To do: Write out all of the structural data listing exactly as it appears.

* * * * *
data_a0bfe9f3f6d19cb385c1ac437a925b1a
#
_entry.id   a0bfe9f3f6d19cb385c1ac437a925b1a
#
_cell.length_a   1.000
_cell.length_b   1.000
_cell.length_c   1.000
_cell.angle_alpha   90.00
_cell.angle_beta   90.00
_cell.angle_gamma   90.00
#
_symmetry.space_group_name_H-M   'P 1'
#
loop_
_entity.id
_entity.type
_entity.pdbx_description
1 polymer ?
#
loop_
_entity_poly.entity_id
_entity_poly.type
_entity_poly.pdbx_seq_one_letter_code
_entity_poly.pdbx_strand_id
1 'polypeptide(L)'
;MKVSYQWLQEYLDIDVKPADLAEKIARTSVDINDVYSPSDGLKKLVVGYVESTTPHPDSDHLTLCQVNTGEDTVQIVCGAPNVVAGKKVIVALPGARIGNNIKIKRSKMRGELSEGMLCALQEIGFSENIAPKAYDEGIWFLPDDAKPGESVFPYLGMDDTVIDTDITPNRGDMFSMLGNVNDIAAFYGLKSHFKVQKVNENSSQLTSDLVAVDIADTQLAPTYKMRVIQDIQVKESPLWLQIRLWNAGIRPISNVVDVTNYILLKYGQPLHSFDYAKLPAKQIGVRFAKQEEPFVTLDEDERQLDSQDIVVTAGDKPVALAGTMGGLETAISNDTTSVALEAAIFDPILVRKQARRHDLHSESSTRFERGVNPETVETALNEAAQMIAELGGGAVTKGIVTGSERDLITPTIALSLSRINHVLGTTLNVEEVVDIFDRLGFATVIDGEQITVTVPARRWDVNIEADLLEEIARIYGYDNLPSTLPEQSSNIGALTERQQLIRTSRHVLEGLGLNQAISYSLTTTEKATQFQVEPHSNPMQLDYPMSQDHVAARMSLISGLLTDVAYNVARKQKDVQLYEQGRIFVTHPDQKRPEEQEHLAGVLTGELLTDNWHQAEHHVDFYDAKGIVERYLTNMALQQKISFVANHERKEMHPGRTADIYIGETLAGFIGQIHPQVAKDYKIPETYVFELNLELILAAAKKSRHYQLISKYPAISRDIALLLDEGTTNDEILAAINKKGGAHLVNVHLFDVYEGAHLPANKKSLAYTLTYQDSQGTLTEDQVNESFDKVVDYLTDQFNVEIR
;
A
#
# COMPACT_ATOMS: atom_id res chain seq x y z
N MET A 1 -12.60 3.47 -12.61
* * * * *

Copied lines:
data_a0bfe9f3f6d19cb385c1ac437a925b1a
#
_entry.id   a0bfe9f3f6d19cb385c1ac437a925b1a
#
_cell.length_a   1.000
_cell.length_b   1.000
_cell.length_c   1.000
_cell.angle_alpha   90.00
_cell.angle_beta   90.00
_cell.angle_gamma   90.00
#
_symmetry.space_group_name_H-M   'P 1'
#
loop_
_entity.id
_entity.type
_entity.pdbx_description
1 polymer ?
#
loop_
_entity_poly.entity_id
_entity_poly.type
_entity_poly.pdbx_seq_one_letter_code
_entity_poly.pdbx_strand_id
1 'polypeptide(L)'
;MKVSYQWLQEYLDIDVKPADLAEKIARTSVDINDVYSPSDGLKKLVVGYVESTTPHPDSDHLTLCQVNTGEDTVQIVCGAPNVVAGKKVIVALPGARIGNNIKIKRSKMRGELSEGMLCALQEIGFSENIAPKAYDEGIWFLPDDAKPGESVFPYLGMDDTVIDTDITPNRGDMFSMLGNVNDIAAFYGLKSHFKVQKVNENSSQLTSDLVAVDIADTQLAPTYKMRVIQDIQVKESPLWLQIRLWNAGIRPISNVVDVTNYILLKYGQPLHSFDYAKLPAKQIGVRFAKQEEPFVTLDEDERQLDSQDIVVTAGDKPVALAGTMGGLETAISNDTTSVALEAAIFDPILVRKQARRHDLHSESSTRFERGVNPETVETALNEAAQMIAELGGGAVTKGIVTGSERDLITPTIALSLSRINHVLGTTLNVEEVVDIFDRLGFATVIDGEQITVTVPARRWDVNIEADLLEEIARIYGYDNLPSTLPEQSSNIGALTERQQLIRTSRHVLEGLGLNQAISYSLTTTEKATQFQVEPHSNPMQLDYPMSQDHVAARMSLISGLLTDVAYNVARKQKDVQLYEQGRIFVTHPDQKRPEEQEHLAGVLTGELLTDNWHQAEHHVDFYDAKGIVERYLTNMALQQKISFVANHERKEMHPGRTADIYIGETLAGFIGQIHPQVAKDYKIPETYVFELNLELILAAAKKSRHYQLISKYPAISRDIALLLDEGTTNDEILAAINKKGGAHLVNVHLFDVYEGAHLPANKKSLAYTLTYQDSQGTLTEDQVNESFDKVVDYLTDQFNVEIR
;
A
#
# COMPACT_ATOMS: atom_id res chain seq x y z
N MET A 1 -12.60 3.47 -12.61